Rich Douek: It’s set in the aftermath of WWI, and like any period following a great upheaval, it’s filled with opportunities to profit – and a lot of trauma that needs to be dealt with. We have this crew of freelance salvagers, making a living by picking the sunken wrecks of the war clean—like everyone else in the world, they’re each dealing with the effects that the war had on their own lives. They’re broken people, trying to put their lives back together with the gold that they’re hunting, but in the end, chasing that is exactly what gets them into trouble.
DF: Introduce us to some of your protagonists in this dark dive.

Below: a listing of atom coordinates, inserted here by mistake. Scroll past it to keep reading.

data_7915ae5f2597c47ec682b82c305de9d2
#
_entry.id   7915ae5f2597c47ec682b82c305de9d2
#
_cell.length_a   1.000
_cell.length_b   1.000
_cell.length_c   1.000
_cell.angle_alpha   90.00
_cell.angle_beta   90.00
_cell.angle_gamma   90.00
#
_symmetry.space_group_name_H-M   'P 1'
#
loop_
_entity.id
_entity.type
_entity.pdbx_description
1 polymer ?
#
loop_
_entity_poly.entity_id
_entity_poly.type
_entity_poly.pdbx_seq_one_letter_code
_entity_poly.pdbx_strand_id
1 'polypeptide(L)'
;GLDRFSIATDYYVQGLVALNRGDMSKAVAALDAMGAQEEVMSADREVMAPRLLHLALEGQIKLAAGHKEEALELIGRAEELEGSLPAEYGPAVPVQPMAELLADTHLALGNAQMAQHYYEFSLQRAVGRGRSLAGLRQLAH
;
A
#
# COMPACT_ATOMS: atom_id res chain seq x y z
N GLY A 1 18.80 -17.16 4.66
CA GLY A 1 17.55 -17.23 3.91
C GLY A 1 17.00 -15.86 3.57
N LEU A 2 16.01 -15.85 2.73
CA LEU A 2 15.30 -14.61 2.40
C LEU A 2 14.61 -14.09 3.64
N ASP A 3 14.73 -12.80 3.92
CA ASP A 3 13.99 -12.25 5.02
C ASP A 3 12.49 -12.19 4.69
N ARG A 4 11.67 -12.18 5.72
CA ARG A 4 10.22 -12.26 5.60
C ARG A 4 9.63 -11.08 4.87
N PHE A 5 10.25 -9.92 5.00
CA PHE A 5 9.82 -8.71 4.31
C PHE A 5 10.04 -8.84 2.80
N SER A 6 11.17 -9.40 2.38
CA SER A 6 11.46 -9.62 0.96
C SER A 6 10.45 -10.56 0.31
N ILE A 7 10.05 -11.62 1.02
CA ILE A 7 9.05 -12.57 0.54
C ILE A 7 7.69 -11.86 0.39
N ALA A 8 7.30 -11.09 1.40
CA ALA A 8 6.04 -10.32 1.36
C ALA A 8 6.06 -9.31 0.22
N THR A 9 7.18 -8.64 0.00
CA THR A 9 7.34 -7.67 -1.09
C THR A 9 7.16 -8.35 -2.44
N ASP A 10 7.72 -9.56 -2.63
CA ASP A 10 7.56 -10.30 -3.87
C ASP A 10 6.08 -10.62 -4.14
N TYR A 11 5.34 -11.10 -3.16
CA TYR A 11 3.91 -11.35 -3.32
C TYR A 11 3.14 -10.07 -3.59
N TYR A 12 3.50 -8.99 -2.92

Rich Douek: The story revolves around two characters, both affected by the war in different ways.
Nick Shoals is a veteran of the Great War, and a diver. The silence and wonder of the deep is the only place he can find solace from the horrors he experienced in the trenches. He almost doesn’t care about the gold—he just wants to get down there, in the darkness, where he doesn’t have to think about the things he’s seen and done.
Albrecht Pfeiffer was on the other side of the war, an officer on the U-Boat, Bremen. For him, the depths of the ocean are dangerous, horrifying even. The things he experienced changed him, and not for the better. He knows where the Bremen’s final resting place is, though, and what awaits whomever dares to disturb it.